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Friday, July 15, 2011

Death to boring dinner deaths (from 2008)

I like to think maybe someone is sitting at his or her desk and watching the clock roll on in slow motion to 5 p.m. They don’t feel like working. Me, neither.


I have a solution: I’ll post this item from 2008 and if the boss strolls by you can pretend you’re reading something important. The lack of porn on your screen ought to keep you safe.


Have a great night. Do something fun and lively. I’ll try and post something fresh tomorrow.



I put a moratorium on boring dinner deaths the other night after yet another old neighbor lady passed away in her sleep.


It’s not that I’m opposed to morbid death talk at dinner. On the contrary, I’ve always considered myself a death connoisseur. I enjoy lively talks about death and dying.


As a young newspaper reporter, I was daily immersed in the grisly ends of strangers. I’ve seen with my own eyes the mangled bodies of gunshot victims, sidewalk suicide splatters, and hapless casualties of no-win confrontations with runaway trucks.


Their scarred corpses haunt my dreams. I wonder about the searing pain, the fateful recognition that death was imminent. And I invariably put myself in their doomed shoes, hands raised in futile defense the instant before the pin hits the shell.


It’s not death I mind, it’s boredom.


And our daughter, Josie, 7, shares those impulses. So when Val said the other night about the neighbor lady dying in her sleep, Josie was naturally curious. How’d she die? What happened?


“She was old,” Valerie said. “She died in her sleep. Very peaceful.”


It was maybe the eighth old lady who’d died this year. If you’re looking for a tidy, peaceful death, become an old lady in my neighborhood and just bide your time.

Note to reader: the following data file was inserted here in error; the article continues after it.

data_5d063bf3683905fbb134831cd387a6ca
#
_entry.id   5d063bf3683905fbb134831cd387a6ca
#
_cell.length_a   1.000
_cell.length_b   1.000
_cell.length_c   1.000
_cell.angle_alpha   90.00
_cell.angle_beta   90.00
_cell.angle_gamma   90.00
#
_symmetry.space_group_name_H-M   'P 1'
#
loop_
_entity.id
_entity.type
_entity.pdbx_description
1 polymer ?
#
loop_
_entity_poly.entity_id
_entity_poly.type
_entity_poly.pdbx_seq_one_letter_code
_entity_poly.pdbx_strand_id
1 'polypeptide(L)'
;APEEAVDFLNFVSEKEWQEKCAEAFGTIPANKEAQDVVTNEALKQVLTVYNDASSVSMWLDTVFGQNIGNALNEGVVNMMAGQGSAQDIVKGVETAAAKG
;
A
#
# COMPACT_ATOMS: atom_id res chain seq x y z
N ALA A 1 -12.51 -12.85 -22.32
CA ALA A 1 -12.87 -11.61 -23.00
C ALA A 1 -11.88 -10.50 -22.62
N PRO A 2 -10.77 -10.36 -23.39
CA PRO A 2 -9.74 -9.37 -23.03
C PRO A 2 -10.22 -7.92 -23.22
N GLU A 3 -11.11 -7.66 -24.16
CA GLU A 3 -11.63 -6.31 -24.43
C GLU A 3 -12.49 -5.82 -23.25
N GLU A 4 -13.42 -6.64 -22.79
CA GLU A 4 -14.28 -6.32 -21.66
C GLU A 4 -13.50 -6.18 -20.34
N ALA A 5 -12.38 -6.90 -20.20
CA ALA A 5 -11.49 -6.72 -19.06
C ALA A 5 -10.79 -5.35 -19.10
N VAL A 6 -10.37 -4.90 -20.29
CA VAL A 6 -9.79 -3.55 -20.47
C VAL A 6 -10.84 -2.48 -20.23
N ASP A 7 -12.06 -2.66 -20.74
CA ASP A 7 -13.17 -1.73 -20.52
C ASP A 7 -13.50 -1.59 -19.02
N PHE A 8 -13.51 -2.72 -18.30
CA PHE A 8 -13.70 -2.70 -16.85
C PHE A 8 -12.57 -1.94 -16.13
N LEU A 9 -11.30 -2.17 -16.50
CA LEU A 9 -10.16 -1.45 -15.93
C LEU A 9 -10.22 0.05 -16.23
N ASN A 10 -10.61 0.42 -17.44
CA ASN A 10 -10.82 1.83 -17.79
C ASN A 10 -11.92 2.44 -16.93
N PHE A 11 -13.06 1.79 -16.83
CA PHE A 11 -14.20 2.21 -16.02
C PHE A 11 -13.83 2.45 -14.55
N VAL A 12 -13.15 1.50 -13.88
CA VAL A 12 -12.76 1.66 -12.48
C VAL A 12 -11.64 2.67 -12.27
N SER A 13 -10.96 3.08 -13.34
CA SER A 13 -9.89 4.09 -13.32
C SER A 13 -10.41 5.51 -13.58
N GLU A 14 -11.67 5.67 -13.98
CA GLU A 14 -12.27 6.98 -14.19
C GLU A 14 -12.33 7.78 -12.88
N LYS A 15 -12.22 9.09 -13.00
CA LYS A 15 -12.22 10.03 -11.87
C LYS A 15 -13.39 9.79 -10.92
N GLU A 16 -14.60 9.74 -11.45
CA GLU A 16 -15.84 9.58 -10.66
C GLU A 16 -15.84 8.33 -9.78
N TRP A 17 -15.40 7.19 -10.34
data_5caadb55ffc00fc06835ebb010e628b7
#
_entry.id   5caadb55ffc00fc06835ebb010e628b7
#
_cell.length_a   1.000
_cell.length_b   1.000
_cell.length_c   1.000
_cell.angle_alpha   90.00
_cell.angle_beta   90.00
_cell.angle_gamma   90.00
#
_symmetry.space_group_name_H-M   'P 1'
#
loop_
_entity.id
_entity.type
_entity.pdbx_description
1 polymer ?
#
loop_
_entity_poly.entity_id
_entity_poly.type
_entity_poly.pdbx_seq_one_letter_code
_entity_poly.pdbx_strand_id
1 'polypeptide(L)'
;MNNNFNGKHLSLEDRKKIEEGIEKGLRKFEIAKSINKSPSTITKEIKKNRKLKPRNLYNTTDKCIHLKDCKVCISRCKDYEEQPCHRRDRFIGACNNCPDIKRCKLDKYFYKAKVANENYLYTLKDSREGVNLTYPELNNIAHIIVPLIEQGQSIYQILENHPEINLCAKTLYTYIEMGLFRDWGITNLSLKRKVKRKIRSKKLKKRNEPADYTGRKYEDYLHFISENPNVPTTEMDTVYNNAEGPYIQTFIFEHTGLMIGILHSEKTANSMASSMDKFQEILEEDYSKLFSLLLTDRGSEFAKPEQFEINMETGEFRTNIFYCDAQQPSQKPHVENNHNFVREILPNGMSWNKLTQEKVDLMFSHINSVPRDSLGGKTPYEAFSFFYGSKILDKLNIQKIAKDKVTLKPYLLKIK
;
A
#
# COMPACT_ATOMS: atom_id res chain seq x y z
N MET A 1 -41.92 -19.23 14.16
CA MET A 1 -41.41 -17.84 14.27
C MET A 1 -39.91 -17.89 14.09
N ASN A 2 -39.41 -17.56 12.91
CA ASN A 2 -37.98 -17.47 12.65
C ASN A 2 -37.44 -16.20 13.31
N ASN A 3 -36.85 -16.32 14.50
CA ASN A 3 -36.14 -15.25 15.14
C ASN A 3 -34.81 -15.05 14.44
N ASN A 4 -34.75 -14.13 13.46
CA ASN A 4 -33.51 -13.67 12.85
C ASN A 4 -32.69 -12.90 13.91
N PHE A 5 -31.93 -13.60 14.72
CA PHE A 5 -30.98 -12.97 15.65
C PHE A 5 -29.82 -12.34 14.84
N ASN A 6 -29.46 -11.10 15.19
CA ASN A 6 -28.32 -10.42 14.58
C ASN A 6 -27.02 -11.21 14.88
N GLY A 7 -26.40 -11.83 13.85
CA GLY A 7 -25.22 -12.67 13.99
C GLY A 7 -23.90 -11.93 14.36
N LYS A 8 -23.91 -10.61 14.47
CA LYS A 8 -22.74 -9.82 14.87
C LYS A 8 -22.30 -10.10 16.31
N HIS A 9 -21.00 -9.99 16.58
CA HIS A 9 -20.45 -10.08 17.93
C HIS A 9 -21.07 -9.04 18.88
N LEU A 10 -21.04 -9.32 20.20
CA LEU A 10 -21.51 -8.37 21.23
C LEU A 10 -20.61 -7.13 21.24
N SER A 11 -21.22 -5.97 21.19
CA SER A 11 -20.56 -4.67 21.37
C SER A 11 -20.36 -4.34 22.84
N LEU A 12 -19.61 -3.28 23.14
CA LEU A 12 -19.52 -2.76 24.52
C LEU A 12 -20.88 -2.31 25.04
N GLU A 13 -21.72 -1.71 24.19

I could sense Josie was disappointed. I set my fork down and wiped my lips with my napkin. “Look, I’m tired of all these old ladies dying in their sleep,” I said to Val. “The next time some old lady passes away, you make damn sure you have a good story to tell us. It’s not going to make her any less dead if she was eaten by a bear or struck by lightning. And we’ll all enjoy our dinners a little bit more.”


So recently we’ve had wonderful dinner conversations about Mrs. Miller who was struck by a meteor when she was gardening; Mrs. Peterson, who died heroically trying to save her kidnapped husband from Colombian rebels, and poor old Mrs. Benson who was killed trying to retrieve her wedding ring from the cranky wood chipper in the back yard.


I have absolutely no fear of death as long as it doesn’t have to hurt.


I probably spend a lot of time thinking about dying because I spend so much time thinking about living. I really enjoy my life and know it’s so finite. We’re all born the same way, but death’s a real crap shoot. Even mean rich people can die grisly, untimely deaths and we all feel a little bit better about ourselves when something like that happens.


It’s one of the most fair things about this confoundingly unfair life.


Ideally, I’d like to live to be about 90, stumble drunk out of a friendly tavern and get creamed by a bus. I want the bus to be traveling so fast that bystanders will swear they saw my soul shoot out of my body bound straight for heaven. And that my soul wasn’t wearing any pants.


But I’m guessing it’s most likely to happen in a movie theater where I’ll be gunned down by some rude, yapping kids who don’t like being shushed by an old man who feels it’s his duty to police the audience so every one can hear the witty dialogue animating what I guess will be Shrek 19.


No matter what happens, I’ve started a family tradition that when I do go, it’ll be something that’ll entertain my darling daughters.


Val: “Kids, I’ve got bad news. Your father was killed today. He was struck by a meteor while fighting Colombian rebels with a wood chipper. His body fell off the mountain he was climbing and landed in shark-infested waters just as the nearby volcanic island erupted . . .”


Sure, some of that might hurt like hell, but it ought to give me bragging rights when I run into all those old neighbor ladies who, yawn, died in their sleep.

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